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CapeNature Partners with SAPS on Lizard Case

CapeNature Partners with SAPS on Lizard Case

 
     
Jun 2018

CapeNature, in partnership with the Malmesbury office of the South African Police Service(SAPS) Stock Theft and Endangered Species Unit, recently dealt a major blow to wild animal traffickers through the successful prosecution of four foreign nationals in three separate cases in the Bellville Regional Priority Court on May 22nd, 2018.

On November 24th, 2017, Mr Koji Ikoma of Japan was arrested after he tried to evade a SAPS roadblock outside Bitterfontein. During the pursuit, Mr Ikoma threw a cooler bag out of his car’s window. When the bag was retrieved after the dust had settled, the SAPS members were surprised to find 48 Armadillo girdled lizards in the cooler bag.

Members of CapeNature Conservation Services, Biodiversity Crime Unit and the SAPS Stock Theft Unit Malmesbury office attended the scene and conducted the investigation. Mr Ikoma pleaded guilty to three charges involving the collection, possession and transport of 48 Armadillo girdled lizards (Ouroborous cataphractus) on May 22, 2018. In his plea, Mr Ikoma indicated that he had collected the lizards to sell for financial gain. Mr Ikoma was sentenced to a total of R1-million or 13 years’ imprisonment.

Mr. Takashi Handa from Japan was arrested on December 29th, 2017 near Nuwerus while he was busy collecting Armadillo girdled lizards in the veld. He was found to have five Armadillo girdled lizards in his possession. CapeNature staff and Malmesbury SAPS Stock Theft Unit again attended the scene and investigated the case.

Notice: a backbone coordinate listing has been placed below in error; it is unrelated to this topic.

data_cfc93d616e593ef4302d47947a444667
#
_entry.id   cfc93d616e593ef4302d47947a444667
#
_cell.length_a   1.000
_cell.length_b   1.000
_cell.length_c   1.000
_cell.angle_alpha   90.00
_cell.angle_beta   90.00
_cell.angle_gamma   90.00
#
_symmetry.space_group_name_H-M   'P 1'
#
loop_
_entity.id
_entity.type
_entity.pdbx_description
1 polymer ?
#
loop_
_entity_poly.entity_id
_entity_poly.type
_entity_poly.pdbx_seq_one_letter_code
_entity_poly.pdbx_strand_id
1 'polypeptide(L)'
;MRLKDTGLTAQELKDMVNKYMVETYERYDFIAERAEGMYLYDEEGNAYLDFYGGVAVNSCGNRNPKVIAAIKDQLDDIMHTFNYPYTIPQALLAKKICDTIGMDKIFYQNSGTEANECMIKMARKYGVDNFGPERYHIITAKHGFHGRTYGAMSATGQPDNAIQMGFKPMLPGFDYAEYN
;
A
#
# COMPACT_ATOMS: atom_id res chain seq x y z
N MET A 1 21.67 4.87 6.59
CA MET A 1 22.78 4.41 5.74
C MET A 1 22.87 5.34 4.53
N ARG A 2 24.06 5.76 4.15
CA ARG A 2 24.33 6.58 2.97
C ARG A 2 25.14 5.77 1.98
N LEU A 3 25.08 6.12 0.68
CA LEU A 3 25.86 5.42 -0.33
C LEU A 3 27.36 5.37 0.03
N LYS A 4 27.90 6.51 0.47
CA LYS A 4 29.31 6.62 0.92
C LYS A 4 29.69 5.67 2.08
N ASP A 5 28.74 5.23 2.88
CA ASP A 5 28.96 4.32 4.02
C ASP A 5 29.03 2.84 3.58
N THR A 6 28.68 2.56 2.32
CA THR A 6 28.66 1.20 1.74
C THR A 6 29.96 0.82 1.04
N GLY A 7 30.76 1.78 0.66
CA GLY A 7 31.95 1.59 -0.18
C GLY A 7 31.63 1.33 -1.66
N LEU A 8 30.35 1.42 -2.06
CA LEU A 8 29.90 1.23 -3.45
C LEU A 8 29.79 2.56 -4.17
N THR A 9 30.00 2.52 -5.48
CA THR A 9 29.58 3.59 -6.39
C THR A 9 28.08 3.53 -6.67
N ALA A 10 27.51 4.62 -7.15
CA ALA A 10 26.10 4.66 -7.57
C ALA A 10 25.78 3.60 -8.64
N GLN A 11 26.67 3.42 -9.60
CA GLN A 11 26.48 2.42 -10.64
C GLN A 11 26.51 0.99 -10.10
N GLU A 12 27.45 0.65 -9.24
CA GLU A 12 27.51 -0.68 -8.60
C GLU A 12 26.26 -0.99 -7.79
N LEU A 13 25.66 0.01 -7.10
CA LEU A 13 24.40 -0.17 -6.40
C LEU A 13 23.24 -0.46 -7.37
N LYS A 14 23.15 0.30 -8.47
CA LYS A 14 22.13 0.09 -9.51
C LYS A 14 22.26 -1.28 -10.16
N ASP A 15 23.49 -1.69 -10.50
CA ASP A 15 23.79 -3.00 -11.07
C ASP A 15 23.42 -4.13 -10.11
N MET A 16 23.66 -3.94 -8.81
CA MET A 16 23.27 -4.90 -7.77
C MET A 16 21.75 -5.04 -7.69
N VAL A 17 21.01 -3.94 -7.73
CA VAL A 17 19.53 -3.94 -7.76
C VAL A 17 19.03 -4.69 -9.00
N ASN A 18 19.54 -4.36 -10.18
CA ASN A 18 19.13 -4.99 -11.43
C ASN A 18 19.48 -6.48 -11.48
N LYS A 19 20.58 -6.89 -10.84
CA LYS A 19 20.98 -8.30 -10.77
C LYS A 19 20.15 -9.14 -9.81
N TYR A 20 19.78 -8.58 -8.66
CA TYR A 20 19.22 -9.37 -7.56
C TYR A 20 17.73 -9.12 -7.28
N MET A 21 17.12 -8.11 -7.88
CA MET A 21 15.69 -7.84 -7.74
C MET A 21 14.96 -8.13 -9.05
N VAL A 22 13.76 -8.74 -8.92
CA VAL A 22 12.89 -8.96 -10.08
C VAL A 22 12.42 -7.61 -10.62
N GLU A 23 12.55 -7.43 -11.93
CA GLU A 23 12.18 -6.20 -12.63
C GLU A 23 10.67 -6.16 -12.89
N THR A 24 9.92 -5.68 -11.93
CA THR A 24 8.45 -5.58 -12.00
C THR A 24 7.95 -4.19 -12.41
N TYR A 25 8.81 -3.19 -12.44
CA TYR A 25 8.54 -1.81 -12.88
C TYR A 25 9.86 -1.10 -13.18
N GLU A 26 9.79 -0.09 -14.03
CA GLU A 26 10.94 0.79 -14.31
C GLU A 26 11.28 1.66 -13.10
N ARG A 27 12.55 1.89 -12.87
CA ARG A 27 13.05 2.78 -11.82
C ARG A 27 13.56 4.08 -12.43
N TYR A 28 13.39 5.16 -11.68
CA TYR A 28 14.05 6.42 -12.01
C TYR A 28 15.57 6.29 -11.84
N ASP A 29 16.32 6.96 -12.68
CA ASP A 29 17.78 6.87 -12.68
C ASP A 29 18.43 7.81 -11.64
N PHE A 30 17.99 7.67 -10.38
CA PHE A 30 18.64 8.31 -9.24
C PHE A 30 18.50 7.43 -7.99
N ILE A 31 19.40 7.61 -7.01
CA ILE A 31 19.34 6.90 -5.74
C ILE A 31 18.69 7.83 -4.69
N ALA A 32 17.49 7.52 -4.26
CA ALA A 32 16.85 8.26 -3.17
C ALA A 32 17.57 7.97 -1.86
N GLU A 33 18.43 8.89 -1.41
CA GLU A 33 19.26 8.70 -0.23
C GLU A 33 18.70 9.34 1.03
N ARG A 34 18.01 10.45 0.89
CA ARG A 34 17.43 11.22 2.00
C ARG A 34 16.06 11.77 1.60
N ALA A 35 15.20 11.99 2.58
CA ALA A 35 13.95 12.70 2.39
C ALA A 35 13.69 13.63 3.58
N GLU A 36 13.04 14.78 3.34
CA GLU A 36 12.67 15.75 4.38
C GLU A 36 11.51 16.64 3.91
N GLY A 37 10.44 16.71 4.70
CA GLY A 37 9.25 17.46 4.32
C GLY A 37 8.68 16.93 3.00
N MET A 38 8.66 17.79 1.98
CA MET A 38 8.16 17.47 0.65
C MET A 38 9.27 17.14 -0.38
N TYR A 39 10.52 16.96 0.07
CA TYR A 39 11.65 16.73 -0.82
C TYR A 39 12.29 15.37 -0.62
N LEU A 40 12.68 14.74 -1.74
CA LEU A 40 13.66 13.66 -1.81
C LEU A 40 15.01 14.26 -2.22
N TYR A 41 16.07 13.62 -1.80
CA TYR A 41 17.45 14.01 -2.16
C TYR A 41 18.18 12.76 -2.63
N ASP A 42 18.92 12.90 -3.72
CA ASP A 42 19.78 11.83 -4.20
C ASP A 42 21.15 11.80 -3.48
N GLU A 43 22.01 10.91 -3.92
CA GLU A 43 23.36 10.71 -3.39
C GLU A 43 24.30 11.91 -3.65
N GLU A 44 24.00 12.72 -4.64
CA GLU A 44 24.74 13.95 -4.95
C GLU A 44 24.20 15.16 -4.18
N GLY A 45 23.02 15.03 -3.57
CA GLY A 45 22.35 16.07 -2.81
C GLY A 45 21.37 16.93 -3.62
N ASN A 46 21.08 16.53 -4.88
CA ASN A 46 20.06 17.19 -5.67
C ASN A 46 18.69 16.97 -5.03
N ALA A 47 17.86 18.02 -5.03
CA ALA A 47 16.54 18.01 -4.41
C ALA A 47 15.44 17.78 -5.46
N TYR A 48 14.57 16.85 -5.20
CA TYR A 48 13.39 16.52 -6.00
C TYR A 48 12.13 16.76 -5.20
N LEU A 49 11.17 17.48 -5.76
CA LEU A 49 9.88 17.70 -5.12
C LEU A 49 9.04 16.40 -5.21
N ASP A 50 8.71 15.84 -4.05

Mr Handa pleaded guilty on May 22nd, 2018 to charges regarding the collection and possession of the Armadillo girdled lizards without permits and was sentenced to R300,000 or 6 years’ imprisonment.

On March 7th, 2018, Mr Leo Träger and Mr Holger Pelz, both of Germany, were arrested by Lutzville SAPS members while they were in possession of 21 Armadillo girdled lizards, 2 Karoo girdled lizards and 3 Peers Nama lizards. CapeNature and Malmesbury Stock Theft Unit again joined forces to investigate the case.

Finally, on May 22nd, 2018 Mr Träger and Mr Pelz pleaded guilty to charges regarding the collection and transport of 21 Armadillo girdled lizards, 2 Karoo girdled lizards (Karusasaurus polyzonus) and 3 Peers Nama lizards (Namazonurus peersi) and for the collection of these lizards without the landowners’ written permission. Mr Pelz and Mr Träger were each sentenced to R250,000 or 2 years’ imprisonment.

Through the teamwork between CapeNature Conservation Services, the BCU, SAPS Nuwerus, SAPS Lutzville, the Malmesbury office of the SAPS Stock Theft and Endangered Species Unit and the Organised Crime office of the National Prosecuting Authority Western Cape, three successful cases resulted in substantial penalties being handed down by the Court.

“CapeNature welcomes the sentences handed down by the Bellville Regional Court,” said CapeNature’s CEO Dr. Razeena Omar. “We would also like to congratulate all parties that participated in achieving this result. This teamwork again delivers a blow to biodiversity criminals who are exploiting the biota of the Western Cape.”

CapeNature’s Biodiversity Crime Unit Manager, Paul Gildenhuys, said, “These sentences send a clear message to biodiversity criminals that we will deal harshly with those who seek to profit illegally from our biodiversity.”

He emphasized that the teamwork between CapeNature’s VanRhynsdorp office, the Biodiversity Crime Unit, SAPS Stock Theft Unit Malmesbury and the Organised Crime office of the National Prosecuting Authority’s Cape Town office had resulted in these successes. Gildenhuys said, “This once again demonstrates the kind of successes that can be achieved when law enforcement agencies work together to ensure a successful prosecution.”

ABOUT CapeNature 

CapeNature is a public institution mandated to promote and ensure biodiversity conservation within the Western Cape. The organisation manages most of the mountain catchments and reserves that supply ecosystem services to the citizens of the Western Cape. This requires good scientific data, a sound understanding of fynbos ecology and commitment to the principles of integrated biodiversity management and planning.

Much of these efforts are in remote areas out of the public eye, but have a direct bearing on the quality of life of millions of people in the province. 

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